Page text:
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That evening, we sat in darkness and lit our candles. My husband and I sang the Exsultet. We said a prayer, blew out the candles, and switched on the lights. Next, we sang the Litany of Saints. We used a setting that we had not sung for years. The organist in the house volunteered to accompany us on the piano. As we sang, the names of the saints got caught in our mouths, rhythms were off at times, but we treaded on. It was the most chaotic Litany ever sung, but we had the feeling that we generated a lot of laughter among the angels and saints. Following that hilarious episode, we read the Gospel reading together, said prayer of Intentions, and ended the service with the recitation of the Our Father and an exchange of the Sign of Peace. Sure, this Easter Vigil did not have the same kind of sacred reverence as the Easter Vigil at church, but it brought the Light of Christ into our home and we experienced Easter joy! Now, came the interesting part after the Vigil when my family really needed a snack, just like the reception that we always had at church after the Holy Saturday Vigil. That part alone…was pure Church doing!

I do not think there is one set formula on how #ChurchAtHome can be done. By definition, practising #ChurchAtHome needs some understanding of what we normally do at church and ideas on how the elements might work within the individual family. After our Easter Vigil experience, one of us asked about why we would only light our candles once, instead of two times at church. It took a little bit of thinking to remember that we lit the candles the second time with the newly baptized members and renewed our baptismal promises at church. We had neither newly baptized among us, nor did we have Holy Water in the house! That was a good occasion to reflect on why we do what we do at church. A lot of goodness would probably happen from #ChurchAtHome by trial and error, with the best roaring laughter. That is, perhaps, the domestic way of promoting growth of faith within the family? I believe that my family’s #ChurchAtHome experience during this time of pandemic would make our domestic church grow. It will be interesting to see if this contributes to new church experience when we are able to meet others again at the physical church building.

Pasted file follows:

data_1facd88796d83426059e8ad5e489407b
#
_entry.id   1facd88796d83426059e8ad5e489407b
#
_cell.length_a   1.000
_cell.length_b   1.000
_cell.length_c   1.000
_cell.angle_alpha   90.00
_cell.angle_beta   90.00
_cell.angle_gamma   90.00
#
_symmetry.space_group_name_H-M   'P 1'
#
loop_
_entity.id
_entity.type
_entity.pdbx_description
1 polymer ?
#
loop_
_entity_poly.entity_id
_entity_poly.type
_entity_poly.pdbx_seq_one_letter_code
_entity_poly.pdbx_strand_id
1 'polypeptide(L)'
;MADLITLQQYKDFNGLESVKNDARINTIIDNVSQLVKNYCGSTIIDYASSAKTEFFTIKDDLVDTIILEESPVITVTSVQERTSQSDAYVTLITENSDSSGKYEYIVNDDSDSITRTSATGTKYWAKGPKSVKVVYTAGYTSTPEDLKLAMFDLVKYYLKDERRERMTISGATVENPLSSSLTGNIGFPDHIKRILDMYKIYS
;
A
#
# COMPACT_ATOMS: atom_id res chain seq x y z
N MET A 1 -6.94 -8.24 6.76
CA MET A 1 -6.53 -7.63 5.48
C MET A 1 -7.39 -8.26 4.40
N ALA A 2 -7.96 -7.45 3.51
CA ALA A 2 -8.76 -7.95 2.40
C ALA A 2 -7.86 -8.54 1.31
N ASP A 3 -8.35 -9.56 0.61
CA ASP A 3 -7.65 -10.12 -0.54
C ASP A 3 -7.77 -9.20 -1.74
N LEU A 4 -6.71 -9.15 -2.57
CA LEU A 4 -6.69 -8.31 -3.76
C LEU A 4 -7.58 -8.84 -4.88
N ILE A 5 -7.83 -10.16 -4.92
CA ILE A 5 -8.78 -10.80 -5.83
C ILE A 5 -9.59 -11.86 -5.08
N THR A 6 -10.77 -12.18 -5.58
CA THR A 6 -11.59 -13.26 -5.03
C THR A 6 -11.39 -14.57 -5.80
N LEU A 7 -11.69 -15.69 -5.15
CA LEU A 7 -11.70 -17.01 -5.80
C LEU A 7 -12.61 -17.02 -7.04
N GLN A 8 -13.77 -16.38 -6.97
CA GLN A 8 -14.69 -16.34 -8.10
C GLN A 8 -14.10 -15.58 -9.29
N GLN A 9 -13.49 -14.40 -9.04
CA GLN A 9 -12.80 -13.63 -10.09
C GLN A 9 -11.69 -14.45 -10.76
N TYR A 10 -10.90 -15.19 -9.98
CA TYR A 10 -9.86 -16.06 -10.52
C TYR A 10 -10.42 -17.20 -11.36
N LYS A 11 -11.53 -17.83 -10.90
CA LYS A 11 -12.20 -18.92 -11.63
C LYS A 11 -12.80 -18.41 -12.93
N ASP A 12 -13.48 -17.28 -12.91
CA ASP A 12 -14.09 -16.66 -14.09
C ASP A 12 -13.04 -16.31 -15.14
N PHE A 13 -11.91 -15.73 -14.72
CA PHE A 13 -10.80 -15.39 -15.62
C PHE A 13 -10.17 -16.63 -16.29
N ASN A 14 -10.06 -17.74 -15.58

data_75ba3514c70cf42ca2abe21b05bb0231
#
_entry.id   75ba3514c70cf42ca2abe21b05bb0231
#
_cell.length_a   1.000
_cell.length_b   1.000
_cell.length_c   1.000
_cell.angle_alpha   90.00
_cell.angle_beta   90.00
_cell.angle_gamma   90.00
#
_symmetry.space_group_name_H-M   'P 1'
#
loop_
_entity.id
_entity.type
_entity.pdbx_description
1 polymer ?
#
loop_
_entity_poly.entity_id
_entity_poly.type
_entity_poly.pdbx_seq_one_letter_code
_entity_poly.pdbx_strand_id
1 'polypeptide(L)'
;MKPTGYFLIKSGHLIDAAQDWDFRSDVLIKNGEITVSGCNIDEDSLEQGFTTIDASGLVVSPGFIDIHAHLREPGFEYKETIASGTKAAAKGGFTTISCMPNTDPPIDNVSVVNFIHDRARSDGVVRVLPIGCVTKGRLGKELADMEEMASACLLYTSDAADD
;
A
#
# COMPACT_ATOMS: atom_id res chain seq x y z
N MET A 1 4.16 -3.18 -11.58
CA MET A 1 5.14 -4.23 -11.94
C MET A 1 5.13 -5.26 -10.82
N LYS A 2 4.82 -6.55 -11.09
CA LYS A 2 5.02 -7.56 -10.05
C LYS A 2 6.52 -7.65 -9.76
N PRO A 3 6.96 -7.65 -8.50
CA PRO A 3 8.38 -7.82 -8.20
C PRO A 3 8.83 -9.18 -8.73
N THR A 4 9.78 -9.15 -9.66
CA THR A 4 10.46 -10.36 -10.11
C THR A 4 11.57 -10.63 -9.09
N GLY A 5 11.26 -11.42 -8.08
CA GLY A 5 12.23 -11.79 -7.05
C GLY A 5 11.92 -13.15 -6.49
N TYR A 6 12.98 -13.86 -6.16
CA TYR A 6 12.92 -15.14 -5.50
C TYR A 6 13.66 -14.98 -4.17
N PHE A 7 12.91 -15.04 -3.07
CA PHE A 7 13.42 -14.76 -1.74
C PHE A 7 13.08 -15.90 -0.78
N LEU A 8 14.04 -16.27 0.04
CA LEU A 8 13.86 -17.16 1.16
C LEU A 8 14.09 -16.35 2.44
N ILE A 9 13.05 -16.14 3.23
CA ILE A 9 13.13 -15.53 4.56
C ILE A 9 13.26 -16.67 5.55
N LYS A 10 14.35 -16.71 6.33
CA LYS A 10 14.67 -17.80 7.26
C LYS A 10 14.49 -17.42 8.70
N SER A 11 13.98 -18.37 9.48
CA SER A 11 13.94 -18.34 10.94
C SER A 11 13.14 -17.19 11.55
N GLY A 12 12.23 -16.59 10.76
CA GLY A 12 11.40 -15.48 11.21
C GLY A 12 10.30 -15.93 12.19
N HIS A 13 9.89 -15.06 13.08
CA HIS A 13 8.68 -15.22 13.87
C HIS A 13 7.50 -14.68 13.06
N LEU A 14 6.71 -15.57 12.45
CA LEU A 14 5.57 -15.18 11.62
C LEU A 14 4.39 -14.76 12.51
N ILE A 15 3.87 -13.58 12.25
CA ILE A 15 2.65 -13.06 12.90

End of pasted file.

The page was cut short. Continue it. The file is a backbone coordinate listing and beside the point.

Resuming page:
Defining ourselves in self isolation

The Pandemic Social Isolation is an opportunity for us to define ourselves in the most authentic way.

Years ago, at my very first meeting with a spiritual advisor, I was asked to introduce myself. I was quick to tell him my current endeavours and my previous projects. My spiritual advisor was patient. After listening to me rambling on, he reminded me that projects and work do not define us, but relationships do. He was talking about my relationships with others and my relationship with God.

Due to the pandemic in recent weeks, many people in the world are either laid off or lost their job. In-person meetings, conferences, arts performances and projects are cancelled, rescheduled, or on hold. Suddenly, people’s occupation and project titles became meaningless. It is obvious that we can no longer define ourselves according to our projects and work. To practice social distancing, many grandparents cannot meet with their grandchildren. Good friends who used to hang out every day cannot meet for a drink to vent after cooping up in the house all day. For those who are inept in using technology to communicate with others, social distancing puts a damper on personal relationships. It seems that what is left to define oneself is simply our own relationship with God.